A former Seventh-day Adventist pastor who chose to give up religion for a year has announced that he no longer believes in God.
“I’ve looked at the majority of the arguments that I’ve been able to find for the existence of God and…I have to say I don’t find there to be a convincing case in my view,” Ryan Bell revealed in an interview with National Public Radio (NPR).
Raised in a Christian family, Bell studied at Pacific Union College where he was known for his deeply-held conservative views. He went on to become pastor of several churches in Philadelphia, before moving to Hollywood to lead a Seventh-day Adventist church there. However, he was asked to resign in March 2013 after raising theological issues he had with the church’s teaching, and began to struggle with his faith.
Then, in December of last year, Bell wrote a blog post that quickly went viral. He announced that he would be undertaking a “year without God”.
“I’m making it official and embarking on a new journey. I will ‘try on’ atheism for a year. For the next 12 months I will live as if there is no God,” Bell wrote.
“I will not pray, read the Bible for inspiration, refer to God as the cause of things or hope that God might intervene and change my own or someone else’s circumstances. (I trust that if there really is a God that God will not be too flummoxed by my foolish experiment and allow others to suffer as a result).”
Bell also pledged to read “atheist ‘sacred texts'” written by key authors such as Hobbes, Nietzsche, Hitchens and Dawkins.
“I will also attempt to speak to as many actual atheists as possible – scholars, writers and ordinary unbelievers – to learn how they have come to their non-faith and what it means to them. I will visit atheist gatherings and try it on,” he added.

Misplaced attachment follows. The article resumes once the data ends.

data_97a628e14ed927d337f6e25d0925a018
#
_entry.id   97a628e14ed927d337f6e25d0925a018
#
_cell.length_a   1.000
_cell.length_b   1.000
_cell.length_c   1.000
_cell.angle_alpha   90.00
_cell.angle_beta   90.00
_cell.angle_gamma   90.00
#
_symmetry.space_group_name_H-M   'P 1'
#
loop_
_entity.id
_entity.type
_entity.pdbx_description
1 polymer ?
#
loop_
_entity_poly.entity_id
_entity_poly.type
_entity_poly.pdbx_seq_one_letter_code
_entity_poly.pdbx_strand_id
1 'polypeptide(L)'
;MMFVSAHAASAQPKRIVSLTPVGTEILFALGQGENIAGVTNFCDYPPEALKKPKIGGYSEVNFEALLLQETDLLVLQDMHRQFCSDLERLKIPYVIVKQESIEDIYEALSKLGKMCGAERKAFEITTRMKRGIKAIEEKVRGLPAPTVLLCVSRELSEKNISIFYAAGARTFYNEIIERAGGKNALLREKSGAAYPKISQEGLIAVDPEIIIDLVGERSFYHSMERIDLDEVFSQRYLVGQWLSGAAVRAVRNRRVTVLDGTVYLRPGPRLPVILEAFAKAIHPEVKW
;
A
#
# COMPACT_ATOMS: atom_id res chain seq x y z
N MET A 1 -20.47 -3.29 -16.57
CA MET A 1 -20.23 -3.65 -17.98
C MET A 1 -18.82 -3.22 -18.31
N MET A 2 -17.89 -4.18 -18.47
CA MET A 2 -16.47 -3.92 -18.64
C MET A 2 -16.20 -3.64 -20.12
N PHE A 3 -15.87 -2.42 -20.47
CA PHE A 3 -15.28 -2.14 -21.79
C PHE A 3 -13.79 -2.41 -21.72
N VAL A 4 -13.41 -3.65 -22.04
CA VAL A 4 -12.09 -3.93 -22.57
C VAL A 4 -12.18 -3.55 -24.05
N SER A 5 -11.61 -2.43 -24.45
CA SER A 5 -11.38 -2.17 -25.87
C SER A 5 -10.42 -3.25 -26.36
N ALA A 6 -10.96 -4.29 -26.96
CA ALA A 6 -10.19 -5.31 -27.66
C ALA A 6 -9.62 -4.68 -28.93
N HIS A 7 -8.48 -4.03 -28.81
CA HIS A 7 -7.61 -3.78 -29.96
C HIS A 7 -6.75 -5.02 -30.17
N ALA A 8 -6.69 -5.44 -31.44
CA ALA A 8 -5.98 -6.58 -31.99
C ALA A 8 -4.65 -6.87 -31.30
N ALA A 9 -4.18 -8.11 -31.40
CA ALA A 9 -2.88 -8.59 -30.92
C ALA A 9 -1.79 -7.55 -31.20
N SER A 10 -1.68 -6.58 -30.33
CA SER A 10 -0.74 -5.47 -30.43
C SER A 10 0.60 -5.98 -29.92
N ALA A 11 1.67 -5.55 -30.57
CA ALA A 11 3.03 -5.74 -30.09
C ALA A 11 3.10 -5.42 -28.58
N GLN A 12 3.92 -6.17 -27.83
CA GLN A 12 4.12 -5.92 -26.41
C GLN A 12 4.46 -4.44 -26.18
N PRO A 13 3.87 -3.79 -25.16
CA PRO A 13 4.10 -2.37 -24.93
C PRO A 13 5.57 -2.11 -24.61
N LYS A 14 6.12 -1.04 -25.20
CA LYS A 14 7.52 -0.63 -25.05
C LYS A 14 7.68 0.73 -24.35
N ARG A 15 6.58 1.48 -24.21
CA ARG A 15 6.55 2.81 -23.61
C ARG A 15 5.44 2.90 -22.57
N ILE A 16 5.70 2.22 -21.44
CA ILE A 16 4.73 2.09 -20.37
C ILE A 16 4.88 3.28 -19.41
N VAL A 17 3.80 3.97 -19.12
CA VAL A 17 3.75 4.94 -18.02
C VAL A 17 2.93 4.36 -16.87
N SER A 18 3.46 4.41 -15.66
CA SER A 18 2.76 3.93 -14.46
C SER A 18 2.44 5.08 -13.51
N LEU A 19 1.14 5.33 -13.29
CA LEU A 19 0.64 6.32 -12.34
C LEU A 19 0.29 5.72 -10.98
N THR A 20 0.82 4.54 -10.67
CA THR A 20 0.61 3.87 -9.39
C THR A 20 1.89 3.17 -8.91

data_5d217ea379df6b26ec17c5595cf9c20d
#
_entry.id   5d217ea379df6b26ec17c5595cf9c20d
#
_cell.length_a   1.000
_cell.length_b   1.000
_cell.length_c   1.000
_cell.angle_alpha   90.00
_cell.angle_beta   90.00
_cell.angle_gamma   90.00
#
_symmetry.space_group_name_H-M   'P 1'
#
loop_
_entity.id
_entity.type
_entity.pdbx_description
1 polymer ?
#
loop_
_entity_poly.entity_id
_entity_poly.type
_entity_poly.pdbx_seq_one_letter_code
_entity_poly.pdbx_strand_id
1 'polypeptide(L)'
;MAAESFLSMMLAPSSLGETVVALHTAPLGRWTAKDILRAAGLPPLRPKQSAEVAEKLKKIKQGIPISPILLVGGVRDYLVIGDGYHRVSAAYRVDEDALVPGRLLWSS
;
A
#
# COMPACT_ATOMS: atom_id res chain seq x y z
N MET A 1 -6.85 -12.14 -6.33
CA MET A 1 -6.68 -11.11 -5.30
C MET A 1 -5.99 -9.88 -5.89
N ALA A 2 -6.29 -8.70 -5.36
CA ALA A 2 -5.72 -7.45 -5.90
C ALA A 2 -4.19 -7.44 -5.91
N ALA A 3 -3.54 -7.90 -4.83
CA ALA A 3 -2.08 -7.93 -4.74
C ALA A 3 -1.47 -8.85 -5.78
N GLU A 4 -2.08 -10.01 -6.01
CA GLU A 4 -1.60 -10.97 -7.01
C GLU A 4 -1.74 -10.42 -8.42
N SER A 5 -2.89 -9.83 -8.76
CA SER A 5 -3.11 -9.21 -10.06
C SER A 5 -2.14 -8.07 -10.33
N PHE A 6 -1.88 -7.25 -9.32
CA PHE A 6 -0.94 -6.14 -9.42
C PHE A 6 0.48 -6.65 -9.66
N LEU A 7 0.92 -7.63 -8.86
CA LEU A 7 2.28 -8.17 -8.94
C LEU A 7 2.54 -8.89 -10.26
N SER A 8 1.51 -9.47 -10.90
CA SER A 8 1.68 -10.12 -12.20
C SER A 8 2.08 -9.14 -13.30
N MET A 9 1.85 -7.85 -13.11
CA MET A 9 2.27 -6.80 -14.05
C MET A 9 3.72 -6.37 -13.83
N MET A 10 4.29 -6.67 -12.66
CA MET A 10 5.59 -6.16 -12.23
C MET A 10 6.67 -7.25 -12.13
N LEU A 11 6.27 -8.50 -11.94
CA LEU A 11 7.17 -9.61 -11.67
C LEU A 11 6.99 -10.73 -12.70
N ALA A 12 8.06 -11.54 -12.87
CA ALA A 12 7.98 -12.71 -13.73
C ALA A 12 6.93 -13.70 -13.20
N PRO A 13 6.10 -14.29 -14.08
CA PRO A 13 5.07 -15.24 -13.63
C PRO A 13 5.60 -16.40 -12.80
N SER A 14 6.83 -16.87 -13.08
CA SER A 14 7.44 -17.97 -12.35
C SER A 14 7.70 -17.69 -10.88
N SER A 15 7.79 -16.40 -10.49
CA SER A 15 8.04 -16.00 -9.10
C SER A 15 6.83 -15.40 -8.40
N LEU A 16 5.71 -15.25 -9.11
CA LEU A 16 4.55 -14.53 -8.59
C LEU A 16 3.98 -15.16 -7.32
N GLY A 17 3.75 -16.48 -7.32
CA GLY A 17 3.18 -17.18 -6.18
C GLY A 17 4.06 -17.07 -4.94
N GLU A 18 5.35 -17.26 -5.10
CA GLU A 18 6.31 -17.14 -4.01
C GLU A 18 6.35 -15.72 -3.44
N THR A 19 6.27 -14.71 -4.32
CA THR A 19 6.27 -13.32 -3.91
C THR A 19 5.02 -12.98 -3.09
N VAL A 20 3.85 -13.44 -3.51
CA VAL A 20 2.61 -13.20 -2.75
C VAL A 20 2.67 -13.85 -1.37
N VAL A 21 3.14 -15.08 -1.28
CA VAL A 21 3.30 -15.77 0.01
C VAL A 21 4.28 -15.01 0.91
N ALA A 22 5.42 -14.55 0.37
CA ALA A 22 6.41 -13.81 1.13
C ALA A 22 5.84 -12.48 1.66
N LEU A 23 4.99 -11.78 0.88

“In short, I will do whatever I can to enter the world of atheism and live, for a year, as an atheist. It’s important to make the distinction that I am not an atheist. At least not yet. I am not sure what I am. That’s part of what this year is about.”
Bell blogged his journey, which began with him losing his teaching jobs at two religious institutions because of his decision. He said that he would announce his stance on religion in the new year, however in an interview with NPR last week he said that he no longer identifies with Christianity, though he said atheism feels like “an awkward fit”.
“I have adjusted or acclimatised to the atheist community…but there are still elements of it that are a bit more confident than I find myself to be…it’s still an awkward fit,” he explained.
“I think one of the things I’ve learned is that people very much value certainty and knowing, and are uncomfortable saying that they don’t know…Atheists, I think, are comfortable with saying they don’t know, I find that Christians are very uncomfortable saying that they don’t know. I think on all sides of his question, certainty is a little overrated.”
Bell now works for PATH, an organisation which works with homeless people, and has begun dating – his girlfriend is a committed Christian.
“I think there are much more important issues to be focused on, things that are really threatening our society, while we’re worried about what’s going to happen after we die, when in reality none of us knows,” he said.
“But what we do know, is that if we don’t do something about the immediate challenges we’re facing today, we’re going to die a lot sooner than we might otherwise.”
Source: Christian Today